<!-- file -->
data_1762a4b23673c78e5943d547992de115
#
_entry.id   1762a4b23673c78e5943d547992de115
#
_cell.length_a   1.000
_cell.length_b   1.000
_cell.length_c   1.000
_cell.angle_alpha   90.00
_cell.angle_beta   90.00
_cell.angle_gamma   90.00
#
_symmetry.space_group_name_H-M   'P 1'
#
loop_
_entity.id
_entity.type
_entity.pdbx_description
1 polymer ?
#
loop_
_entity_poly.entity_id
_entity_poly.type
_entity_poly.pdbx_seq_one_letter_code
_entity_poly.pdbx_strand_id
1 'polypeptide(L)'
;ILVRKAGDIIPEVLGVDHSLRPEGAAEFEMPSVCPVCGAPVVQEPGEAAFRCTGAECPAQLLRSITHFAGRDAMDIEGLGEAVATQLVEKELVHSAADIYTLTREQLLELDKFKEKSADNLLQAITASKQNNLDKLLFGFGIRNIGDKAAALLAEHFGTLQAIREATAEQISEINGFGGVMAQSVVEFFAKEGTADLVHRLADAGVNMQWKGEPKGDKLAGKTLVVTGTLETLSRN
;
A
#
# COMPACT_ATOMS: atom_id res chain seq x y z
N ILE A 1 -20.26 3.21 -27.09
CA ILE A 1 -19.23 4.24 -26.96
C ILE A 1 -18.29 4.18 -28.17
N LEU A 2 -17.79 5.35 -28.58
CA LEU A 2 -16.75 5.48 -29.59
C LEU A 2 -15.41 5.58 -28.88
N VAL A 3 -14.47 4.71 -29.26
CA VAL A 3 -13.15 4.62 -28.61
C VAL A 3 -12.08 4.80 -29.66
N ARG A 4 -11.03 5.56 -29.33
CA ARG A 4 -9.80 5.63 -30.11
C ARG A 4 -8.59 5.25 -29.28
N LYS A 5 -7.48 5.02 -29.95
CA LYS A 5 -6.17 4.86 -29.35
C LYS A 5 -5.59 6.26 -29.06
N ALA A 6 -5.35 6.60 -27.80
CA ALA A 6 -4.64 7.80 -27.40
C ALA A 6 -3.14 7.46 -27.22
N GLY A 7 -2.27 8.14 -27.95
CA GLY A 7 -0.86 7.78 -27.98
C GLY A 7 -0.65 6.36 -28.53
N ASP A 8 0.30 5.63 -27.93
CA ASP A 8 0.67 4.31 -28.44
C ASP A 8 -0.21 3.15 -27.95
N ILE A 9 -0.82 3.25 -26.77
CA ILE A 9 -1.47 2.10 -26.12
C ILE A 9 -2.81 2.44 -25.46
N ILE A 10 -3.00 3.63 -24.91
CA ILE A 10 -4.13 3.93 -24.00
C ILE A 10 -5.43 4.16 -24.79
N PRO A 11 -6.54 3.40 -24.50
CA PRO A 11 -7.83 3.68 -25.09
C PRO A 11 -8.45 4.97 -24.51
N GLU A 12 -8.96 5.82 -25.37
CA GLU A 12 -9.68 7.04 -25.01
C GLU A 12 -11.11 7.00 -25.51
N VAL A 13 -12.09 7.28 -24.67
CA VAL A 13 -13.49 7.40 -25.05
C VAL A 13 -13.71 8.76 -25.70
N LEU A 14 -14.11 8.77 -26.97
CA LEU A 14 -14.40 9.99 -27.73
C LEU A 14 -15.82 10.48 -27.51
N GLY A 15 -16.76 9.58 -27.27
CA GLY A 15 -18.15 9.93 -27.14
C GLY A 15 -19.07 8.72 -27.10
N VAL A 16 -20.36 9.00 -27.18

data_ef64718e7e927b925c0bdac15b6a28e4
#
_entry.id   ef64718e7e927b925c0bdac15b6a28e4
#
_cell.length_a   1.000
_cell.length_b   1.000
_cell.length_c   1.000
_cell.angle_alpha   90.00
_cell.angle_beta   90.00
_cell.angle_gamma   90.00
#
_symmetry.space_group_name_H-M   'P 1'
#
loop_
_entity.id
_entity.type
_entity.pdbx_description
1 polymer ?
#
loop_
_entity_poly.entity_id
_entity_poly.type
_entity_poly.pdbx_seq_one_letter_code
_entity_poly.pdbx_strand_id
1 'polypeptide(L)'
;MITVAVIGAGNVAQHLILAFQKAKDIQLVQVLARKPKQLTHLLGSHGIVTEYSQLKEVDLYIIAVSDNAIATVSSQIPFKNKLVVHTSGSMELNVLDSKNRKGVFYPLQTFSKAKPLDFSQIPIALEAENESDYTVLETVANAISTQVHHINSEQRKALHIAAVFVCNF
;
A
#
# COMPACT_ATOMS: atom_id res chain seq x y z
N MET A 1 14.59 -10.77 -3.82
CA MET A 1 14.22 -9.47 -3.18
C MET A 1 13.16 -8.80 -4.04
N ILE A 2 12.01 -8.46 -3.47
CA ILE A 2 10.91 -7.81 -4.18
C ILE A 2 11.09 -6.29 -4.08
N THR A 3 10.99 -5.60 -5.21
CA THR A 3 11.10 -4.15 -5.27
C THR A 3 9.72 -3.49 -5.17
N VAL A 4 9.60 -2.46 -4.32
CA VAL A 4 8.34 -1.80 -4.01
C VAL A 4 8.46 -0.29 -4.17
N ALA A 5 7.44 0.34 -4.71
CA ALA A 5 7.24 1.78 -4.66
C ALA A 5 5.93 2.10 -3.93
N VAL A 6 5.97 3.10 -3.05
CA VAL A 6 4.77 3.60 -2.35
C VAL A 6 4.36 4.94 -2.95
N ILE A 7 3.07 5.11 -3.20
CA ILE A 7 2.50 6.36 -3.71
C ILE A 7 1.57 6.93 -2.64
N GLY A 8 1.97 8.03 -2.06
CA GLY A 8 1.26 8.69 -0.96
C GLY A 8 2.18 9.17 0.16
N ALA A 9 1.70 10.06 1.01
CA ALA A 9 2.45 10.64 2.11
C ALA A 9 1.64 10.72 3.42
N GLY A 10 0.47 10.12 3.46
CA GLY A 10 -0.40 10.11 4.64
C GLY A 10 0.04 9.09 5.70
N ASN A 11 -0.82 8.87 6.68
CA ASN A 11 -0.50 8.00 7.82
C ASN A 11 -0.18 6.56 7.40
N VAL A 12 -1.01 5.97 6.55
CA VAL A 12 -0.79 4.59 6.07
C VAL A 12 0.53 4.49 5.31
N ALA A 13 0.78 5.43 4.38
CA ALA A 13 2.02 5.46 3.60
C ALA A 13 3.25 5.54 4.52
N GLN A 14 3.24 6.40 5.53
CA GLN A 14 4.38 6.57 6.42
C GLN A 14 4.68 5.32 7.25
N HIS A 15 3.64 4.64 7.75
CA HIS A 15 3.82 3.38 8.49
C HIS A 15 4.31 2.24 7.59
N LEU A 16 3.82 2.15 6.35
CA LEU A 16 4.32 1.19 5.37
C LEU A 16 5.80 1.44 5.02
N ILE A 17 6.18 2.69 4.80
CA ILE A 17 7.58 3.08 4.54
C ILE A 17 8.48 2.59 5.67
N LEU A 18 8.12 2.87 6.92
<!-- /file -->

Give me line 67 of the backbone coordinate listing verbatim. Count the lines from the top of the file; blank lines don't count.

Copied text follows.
N VAL A 13 -12.09 7.28 -24.67